When it comes to winning vs. development, the G League conundrum, Fein has repeatedly stated that Long Island is primarily focused on developing its young guys. Winning, he believes, will follow. But he added, while there will be no pressure to win ... but he expects to.
“So, I’m not putting any pressure on our guys on how many wins we are going to get,” Fein said. “Continually, day-by-day, we are going to get them better and then that will translate into success.”
“I’ve gotten to know the guys,” Fein told the Nets official website. “Some we had in Summer League. Some I’ve known before. Even over these last three or four days, we’ve gotten to talk a little bit.
“They understand our philosophy, how as an organization we want to do things. I think they’ve picked it up pretty quickly for the most part. Early on we could struggle a little bit just based on that we don’t have that continuity that we had on Long Island last year, lot of returners last year. They’ve picked up everything pretty quickly and they’ve seemed to jell and like each other and talk off the court, so we’ll be all right.”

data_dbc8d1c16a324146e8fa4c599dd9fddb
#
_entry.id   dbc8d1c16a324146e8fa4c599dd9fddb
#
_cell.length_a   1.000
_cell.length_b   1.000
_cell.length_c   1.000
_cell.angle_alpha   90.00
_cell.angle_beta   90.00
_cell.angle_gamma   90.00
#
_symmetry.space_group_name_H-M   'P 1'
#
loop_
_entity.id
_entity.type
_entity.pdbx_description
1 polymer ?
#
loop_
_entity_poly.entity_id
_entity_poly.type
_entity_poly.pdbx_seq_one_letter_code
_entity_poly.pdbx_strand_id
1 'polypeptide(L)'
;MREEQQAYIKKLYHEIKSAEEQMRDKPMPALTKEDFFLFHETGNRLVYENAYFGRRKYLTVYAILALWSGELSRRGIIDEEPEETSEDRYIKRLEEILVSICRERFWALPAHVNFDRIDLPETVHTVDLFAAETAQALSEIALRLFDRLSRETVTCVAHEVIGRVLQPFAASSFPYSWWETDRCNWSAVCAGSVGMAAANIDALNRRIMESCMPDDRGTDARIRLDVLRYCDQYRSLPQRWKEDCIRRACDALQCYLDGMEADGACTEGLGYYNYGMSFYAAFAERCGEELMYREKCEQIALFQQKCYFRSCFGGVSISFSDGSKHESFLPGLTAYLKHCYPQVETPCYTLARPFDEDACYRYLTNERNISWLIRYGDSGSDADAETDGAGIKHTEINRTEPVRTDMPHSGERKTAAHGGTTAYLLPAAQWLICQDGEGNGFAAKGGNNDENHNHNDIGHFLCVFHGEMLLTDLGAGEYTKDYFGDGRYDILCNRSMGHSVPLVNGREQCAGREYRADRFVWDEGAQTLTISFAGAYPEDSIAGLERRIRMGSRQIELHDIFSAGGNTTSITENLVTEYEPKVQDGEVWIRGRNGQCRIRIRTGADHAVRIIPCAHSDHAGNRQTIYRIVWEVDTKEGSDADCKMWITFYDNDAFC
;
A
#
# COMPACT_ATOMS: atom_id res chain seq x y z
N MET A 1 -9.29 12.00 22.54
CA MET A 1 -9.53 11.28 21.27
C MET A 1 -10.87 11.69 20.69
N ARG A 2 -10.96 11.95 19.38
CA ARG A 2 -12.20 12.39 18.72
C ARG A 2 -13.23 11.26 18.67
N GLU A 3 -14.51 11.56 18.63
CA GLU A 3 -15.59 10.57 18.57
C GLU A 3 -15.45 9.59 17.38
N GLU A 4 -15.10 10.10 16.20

Where to Follow Tonight’s Game
On Monday, the Nets will play their home opener at Nassau Coliseum vs. the College Park Skyhawks, also a 7 p.m. start. Among the players expected to start for the Hawks affiliate, former Net Allen Crabbe who’s on a rehab tour. Crabbe underwent knee surgery at the end of last season, then was traded to the Hawks in a salary dump. The Nets gave up two firsts and got Taurean Prince and a second rounder in return.
One player you’re not likely to see anytime soon is Nicolas Claxton, the Nets early second round pick. A lot of people thought he’d be playing a lot of minutes for Long Island, but heis at least for the moment part of Brooklyn’s rotation, scoring eight points and grabbing six rebounds in his 12-minute NBA debut Friday night.